Following tragic mass shootings in Buffalo and Texas, New York State Democrats are expected to adopt legislation this week putting additional limitations on semi-automatic guns, bullet-proof vests, and large-capacity magazines. Governor Kathy Hochul issued a press release on the proposed legislation stating, “New York already has some of the toughest gun laws in the country but clearly we need to make them even stronger. New Yorkers deserve to feel safe in schools, in grocery stores, in movie theaters, in shopping malls and on our streets.”
According to the New York Post, one of the proposals in the legislation reflects Hochul’s campaign to prohibit the sale of semi-automatic rifles to individuals under the age of 21. However, a recent federal court ruling reversed a California statute prohibiting the sale of semi-automatic weapons to anyone under the age of 21. In discussing the legal challenges the bill could face, Democrat State Sen. Kevin Thomas, who is a sponsor of the bill said, “Anything is possible, but we are here to move forward with this first step.”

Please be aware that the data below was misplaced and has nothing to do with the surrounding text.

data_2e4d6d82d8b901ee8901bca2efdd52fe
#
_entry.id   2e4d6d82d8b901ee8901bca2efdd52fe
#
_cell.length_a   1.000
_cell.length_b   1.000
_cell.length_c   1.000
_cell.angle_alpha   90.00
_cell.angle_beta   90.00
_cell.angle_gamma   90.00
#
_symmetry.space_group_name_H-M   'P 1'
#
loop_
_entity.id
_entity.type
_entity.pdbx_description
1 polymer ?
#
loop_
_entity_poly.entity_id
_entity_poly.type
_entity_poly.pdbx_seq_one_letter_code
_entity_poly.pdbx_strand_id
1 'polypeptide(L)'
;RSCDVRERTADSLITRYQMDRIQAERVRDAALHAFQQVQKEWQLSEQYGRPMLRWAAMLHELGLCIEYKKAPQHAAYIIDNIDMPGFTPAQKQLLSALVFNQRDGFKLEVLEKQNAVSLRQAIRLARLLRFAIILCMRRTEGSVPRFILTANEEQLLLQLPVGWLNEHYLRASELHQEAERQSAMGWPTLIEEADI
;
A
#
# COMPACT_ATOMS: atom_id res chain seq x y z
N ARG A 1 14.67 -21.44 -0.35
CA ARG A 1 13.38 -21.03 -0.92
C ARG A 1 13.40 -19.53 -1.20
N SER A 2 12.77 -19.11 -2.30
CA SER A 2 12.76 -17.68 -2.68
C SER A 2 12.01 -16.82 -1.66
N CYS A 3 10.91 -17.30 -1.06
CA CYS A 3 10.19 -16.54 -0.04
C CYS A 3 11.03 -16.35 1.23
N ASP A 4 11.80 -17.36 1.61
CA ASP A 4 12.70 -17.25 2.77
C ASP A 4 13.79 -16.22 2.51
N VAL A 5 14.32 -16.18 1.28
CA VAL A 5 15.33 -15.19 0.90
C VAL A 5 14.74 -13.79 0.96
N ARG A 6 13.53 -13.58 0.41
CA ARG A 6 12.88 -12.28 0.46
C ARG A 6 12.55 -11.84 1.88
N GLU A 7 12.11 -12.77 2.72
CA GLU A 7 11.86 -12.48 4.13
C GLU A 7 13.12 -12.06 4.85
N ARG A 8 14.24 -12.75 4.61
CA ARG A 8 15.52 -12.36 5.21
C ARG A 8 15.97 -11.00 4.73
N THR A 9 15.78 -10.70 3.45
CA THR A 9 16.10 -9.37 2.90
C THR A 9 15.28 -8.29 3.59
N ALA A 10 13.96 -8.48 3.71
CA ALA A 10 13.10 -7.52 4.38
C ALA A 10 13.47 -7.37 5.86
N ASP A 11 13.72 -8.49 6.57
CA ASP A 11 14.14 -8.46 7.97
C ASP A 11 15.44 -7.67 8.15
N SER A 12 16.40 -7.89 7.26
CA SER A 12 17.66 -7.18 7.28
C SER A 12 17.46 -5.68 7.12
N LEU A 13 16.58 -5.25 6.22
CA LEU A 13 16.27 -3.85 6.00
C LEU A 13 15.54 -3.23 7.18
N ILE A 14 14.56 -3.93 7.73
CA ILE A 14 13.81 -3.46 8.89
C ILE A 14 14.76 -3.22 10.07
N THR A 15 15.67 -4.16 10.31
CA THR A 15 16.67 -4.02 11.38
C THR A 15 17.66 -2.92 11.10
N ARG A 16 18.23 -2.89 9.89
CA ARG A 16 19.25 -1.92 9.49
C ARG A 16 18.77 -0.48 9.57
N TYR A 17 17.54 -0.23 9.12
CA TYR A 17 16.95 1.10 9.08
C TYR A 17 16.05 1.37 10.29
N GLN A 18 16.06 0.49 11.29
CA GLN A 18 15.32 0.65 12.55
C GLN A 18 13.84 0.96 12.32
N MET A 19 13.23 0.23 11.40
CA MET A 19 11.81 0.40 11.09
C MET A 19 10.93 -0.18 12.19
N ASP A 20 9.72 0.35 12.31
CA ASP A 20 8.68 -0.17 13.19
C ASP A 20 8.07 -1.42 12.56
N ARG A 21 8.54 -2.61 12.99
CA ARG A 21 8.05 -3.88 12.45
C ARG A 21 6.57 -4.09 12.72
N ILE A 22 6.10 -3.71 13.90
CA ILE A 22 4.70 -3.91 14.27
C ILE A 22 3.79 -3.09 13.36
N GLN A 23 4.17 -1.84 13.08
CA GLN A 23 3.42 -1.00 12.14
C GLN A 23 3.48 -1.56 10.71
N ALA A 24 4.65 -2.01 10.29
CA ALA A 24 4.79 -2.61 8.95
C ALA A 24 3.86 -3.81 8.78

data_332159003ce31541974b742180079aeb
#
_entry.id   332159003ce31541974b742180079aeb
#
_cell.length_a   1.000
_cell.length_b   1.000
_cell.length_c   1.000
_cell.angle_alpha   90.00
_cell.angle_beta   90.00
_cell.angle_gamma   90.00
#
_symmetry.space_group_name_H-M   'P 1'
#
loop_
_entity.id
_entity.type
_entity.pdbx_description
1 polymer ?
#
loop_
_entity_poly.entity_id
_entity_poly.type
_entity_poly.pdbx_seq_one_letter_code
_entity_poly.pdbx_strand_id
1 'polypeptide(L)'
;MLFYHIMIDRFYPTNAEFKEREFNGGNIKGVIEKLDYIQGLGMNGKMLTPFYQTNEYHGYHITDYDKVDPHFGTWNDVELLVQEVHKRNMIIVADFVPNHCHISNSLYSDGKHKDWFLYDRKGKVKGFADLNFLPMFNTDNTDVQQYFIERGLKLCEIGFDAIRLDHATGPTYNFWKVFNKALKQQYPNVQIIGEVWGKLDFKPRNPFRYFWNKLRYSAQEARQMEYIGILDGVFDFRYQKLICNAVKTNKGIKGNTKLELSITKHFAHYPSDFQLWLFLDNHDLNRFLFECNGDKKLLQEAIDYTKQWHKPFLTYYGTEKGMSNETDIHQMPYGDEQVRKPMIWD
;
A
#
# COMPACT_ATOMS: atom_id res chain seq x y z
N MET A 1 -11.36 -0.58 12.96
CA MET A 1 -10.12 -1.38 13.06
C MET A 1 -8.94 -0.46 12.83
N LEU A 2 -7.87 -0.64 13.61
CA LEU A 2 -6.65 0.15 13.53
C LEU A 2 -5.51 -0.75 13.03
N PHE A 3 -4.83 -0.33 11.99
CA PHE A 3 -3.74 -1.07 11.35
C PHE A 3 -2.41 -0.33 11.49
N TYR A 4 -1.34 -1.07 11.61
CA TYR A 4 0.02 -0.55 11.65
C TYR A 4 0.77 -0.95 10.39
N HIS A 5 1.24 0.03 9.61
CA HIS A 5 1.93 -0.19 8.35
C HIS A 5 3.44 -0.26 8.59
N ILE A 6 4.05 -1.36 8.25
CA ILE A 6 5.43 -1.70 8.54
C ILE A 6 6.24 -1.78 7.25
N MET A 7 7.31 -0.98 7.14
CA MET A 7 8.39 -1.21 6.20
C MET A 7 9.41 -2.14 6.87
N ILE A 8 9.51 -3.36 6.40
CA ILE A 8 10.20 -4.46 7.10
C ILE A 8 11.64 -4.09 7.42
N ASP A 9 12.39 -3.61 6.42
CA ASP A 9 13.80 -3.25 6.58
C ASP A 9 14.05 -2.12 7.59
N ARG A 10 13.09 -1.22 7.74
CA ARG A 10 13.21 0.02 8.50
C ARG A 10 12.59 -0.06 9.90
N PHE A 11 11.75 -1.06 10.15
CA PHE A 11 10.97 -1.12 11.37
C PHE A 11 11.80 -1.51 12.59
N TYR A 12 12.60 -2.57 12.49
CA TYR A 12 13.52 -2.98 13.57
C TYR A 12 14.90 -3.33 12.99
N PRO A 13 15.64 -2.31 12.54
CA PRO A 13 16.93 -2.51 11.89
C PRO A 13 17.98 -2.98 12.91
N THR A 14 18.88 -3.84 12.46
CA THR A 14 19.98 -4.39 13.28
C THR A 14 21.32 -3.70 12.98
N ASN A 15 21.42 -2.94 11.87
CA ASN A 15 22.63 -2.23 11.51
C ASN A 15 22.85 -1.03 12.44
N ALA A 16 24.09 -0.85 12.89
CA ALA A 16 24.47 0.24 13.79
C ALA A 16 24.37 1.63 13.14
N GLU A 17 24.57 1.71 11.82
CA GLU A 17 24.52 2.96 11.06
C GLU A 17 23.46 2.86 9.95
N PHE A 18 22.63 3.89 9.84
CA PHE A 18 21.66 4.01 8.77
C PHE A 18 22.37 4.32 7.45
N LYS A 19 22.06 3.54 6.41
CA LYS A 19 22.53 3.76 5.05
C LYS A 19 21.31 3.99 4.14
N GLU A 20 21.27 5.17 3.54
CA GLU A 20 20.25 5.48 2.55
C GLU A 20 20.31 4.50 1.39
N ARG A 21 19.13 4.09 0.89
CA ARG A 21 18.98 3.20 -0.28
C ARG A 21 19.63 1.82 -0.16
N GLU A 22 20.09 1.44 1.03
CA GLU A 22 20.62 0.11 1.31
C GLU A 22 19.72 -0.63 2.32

The plan would also require New Yorkers to get permits to purchase or obtain semi-automatic rifles, comparable to the present state regulations for having a handgun. Similar legislation already exists in California and a few other states. This is one of several measures introduced in response to the Buffalo massacre, in which the shooter used a legally obtained semi-automatic weapon, a bullet-proof vest, and illegal, high-capacity magazines to murder ten people and injure 3 more.
Other legislation set to pass the Legislature this week includes a prohibition on the sale of bullet-proof vests to anyone not in specific professions, such as law enforcement, and a bill to address a gap that prosecutors claim hinders them from pursuing people who have unlawful gun magazines. Additionally, provisions in the legislation include broadening the definition of “firearm” and creating the basis for requiring microstamping technology in new pistols to assist matching individual weapons with fired cartridges.
Lawmakers claim the new provisions will boost reporting of illicit weapons seizures, better monitor internet extremism, and provide improvements to help prevent mass shootings. In Democratic-controlled Albany, the bill’s passage looks imminent, with unpredictable ramifications for gun owners in New York.